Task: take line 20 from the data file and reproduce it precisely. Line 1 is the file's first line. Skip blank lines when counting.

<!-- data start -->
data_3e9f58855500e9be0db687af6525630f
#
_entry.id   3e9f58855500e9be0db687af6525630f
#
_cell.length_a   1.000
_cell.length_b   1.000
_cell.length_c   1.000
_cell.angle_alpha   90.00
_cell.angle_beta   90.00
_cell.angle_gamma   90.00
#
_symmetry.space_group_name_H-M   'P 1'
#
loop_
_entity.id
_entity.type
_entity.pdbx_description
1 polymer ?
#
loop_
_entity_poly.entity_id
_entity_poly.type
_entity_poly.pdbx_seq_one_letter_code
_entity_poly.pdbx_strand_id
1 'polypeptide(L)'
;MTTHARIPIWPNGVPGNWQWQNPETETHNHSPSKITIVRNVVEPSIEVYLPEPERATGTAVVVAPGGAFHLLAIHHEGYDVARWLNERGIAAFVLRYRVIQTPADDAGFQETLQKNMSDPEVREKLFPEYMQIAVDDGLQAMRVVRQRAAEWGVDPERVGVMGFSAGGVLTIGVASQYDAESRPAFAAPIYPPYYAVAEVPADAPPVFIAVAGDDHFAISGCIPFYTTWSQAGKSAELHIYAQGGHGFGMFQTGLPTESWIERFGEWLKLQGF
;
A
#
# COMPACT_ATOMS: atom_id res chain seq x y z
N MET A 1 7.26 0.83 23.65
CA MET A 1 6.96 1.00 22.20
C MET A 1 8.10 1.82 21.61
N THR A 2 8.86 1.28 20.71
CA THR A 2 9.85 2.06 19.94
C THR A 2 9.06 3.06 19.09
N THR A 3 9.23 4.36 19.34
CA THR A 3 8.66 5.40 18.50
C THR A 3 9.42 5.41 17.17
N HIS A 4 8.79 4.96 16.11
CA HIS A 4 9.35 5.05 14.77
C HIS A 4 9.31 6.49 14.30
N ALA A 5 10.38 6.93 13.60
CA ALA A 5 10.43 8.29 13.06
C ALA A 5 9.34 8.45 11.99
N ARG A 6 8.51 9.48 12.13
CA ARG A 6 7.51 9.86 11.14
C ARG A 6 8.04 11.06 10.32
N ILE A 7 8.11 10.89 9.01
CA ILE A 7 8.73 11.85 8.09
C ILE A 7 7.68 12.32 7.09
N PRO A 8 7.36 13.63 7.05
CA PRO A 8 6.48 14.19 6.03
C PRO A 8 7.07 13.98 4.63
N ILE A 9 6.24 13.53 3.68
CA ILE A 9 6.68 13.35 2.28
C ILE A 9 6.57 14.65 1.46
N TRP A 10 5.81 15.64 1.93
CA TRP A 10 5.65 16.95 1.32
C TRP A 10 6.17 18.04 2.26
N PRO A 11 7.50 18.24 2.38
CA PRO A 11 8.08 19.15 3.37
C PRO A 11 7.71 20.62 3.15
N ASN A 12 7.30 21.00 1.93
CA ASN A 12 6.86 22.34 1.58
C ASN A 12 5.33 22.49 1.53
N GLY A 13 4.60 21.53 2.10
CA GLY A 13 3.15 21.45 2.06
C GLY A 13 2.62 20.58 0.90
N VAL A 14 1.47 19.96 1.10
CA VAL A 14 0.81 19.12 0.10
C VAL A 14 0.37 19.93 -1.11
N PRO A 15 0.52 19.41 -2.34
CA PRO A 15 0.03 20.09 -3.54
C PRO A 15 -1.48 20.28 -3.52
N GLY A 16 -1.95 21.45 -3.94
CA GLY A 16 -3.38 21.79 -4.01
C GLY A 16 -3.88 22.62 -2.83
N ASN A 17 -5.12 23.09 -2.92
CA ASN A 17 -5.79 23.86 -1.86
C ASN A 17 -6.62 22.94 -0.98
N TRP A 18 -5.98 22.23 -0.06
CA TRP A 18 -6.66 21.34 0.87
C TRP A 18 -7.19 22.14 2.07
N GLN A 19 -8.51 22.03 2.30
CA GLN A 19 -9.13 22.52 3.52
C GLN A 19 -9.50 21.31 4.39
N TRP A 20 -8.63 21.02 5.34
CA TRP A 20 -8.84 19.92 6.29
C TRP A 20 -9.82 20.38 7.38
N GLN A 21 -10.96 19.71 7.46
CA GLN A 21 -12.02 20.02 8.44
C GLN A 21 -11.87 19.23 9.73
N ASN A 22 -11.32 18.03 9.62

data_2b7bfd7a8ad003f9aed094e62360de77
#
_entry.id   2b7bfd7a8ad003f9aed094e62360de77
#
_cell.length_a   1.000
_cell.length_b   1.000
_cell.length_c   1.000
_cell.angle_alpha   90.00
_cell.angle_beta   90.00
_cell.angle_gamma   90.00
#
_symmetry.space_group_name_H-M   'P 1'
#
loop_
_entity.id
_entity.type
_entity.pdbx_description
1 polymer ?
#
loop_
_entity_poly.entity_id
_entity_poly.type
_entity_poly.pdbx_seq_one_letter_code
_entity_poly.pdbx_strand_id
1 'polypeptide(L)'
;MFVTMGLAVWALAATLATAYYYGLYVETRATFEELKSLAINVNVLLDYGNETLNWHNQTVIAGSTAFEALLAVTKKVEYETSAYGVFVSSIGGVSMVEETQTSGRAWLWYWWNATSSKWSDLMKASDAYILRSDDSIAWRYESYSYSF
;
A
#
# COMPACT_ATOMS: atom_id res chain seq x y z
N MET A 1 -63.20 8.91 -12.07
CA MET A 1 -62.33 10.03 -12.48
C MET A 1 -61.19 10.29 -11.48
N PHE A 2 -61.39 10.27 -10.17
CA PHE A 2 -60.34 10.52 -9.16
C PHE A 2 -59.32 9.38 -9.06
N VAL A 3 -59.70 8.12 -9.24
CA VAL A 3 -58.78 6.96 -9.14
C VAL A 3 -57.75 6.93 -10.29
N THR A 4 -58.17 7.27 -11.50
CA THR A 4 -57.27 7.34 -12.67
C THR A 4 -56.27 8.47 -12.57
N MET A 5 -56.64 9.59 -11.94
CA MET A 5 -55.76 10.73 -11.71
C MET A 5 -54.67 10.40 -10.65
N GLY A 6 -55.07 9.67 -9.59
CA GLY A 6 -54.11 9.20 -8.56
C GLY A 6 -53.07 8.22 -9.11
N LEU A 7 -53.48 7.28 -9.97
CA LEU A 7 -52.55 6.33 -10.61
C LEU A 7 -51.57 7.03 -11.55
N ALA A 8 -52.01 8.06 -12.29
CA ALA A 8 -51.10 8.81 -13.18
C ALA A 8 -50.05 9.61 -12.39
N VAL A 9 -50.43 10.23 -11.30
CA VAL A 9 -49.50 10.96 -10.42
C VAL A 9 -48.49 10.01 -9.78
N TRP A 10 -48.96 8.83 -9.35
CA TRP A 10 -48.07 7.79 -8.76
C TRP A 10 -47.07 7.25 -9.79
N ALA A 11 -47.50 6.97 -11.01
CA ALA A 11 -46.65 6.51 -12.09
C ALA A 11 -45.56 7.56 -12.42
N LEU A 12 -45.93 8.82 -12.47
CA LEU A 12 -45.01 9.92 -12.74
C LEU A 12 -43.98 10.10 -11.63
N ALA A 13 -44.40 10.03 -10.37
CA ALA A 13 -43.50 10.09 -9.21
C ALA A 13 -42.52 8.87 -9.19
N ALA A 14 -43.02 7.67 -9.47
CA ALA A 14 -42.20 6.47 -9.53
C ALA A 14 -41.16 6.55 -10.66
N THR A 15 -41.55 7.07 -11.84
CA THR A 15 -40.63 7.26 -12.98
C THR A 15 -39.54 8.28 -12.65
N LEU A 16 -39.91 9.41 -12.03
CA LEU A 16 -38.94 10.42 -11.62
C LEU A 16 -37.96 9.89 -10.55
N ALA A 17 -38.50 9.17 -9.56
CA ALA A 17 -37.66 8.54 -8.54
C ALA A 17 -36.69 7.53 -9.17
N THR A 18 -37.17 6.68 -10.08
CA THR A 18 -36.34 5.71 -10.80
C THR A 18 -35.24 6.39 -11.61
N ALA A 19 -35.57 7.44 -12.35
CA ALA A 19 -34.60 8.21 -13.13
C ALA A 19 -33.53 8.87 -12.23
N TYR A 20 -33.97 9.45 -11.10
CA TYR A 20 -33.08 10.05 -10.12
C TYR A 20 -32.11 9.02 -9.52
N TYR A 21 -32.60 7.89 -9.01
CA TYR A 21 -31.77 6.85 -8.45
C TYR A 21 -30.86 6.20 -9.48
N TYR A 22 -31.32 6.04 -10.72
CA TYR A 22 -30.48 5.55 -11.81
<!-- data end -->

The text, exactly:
loop_